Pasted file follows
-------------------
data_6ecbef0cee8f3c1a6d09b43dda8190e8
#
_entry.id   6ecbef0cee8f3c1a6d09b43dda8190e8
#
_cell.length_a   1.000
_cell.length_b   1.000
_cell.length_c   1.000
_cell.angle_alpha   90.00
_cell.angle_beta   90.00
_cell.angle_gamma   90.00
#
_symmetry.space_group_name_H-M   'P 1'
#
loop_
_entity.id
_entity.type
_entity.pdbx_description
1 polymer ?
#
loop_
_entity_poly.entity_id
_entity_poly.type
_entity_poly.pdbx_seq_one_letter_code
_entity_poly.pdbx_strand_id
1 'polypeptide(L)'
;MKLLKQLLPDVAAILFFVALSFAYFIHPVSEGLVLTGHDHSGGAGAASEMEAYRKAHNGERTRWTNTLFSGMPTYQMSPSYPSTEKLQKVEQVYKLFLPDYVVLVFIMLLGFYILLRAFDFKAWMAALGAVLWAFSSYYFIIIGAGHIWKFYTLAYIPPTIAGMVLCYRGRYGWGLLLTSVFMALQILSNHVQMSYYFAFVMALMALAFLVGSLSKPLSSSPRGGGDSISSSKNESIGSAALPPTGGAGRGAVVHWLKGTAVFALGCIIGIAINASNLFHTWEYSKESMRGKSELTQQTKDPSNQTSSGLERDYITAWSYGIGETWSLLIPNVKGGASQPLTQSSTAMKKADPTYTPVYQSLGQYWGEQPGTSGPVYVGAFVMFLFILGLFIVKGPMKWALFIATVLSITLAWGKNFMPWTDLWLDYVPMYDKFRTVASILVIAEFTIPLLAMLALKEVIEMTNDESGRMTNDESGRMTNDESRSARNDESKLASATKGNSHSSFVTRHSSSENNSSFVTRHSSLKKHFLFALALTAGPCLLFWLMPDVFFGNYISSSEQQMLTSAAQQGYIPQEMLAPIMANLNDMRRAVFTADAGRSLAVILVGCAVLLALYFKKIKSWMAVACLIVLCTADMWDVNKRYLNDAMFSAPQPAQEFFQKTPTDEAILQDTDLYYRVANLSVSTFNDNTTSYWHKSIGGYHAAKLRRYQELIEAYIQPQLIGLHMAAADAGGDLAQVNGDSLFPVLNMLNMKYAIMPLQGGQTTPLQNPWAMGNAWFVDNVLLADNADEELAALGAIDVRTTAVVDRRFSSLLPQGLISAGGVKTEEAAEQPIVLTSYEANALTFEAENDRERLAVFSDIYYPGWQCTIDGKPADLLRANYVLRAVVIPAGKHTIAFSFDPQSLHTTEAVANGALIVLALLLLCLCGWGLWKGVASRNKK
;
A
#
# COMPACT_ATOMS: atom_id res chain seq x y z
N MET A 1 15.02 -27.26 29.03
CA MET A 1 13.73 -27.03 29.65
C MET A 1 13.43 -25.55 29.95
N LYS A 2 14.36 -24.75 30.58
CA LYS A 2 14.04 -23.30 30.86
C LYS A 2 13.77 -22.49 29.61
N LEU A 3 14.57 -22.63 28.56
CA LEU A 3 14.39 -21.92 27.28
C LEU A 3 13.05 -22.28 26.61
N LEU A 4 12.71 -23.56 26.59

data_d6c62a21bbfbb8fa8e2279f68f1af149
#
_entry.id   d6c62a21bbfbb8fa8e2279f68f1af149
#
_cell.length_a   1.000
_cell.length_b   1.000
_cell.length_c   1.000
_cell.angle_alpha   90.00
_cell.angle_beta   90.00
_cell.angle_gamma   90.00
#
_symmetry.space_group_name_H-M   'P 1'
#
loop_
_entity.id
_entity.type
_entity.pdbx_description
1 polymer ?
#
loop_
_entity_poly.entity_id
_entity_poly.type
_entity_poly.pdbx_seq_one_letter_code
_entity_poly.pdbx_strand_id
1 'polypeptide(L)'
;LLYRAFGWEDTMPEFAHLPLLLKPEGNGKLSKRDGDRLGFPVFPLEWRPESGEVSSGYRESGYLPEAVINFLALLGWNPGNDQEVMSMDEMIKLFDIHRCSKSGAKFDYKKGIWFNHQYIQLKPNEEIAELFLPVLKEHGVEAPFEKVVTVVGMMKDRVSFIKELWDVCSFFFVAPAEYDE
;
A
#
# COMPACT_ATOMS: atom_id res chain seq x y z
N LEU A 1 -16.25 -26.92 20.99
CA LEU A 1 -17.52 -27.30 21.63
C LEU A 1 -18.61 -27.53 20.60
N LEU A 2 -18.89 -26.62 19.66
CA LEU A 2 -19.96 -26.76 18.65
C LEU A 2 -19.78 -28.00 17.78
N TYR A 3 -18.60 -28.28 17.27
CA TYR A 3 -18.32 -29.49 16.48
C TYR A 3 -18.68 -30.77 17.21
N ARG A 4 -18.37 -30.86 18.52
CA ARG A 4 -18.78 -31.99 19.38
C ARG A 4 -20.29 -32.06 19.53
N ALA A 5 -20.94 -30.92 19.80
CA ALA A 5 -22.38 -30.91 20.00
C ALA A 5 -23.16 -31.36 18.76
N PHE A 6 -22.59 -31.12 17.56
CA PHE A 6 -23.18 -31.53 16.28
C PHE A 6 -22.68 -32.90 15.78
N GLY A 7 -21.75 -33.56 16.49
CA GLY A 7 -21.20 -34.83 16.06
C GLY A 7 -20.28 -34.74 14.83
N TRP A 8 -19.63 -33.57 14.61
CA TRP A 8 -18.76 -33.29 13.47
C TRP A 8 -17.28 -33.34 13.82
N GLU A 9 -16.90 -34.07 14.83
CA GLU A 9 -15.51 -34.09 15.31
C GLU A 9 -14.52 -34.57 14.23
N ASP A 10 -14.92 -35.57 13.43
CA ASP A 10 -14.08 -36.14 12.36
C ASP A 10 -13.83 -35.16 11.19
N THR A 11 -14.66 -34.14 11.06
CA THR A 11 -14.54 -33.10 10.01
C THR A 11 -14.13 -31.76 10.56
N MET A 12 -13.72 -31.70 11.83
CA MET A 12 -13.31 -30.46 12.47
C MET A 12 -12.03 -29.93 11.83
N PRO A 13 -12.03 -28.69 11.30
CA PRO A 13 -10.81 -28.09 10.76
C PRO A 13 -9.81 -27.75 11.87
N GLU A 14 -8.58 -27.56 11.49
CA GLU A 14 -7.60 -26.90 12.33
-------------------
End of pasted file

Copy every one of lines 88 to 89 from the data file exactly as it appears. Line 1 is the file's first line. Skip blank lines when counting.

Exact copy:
C PHE A 6 -22.68 -32.90 15.78
N GLY A 7 -21.75 -33.56 16.49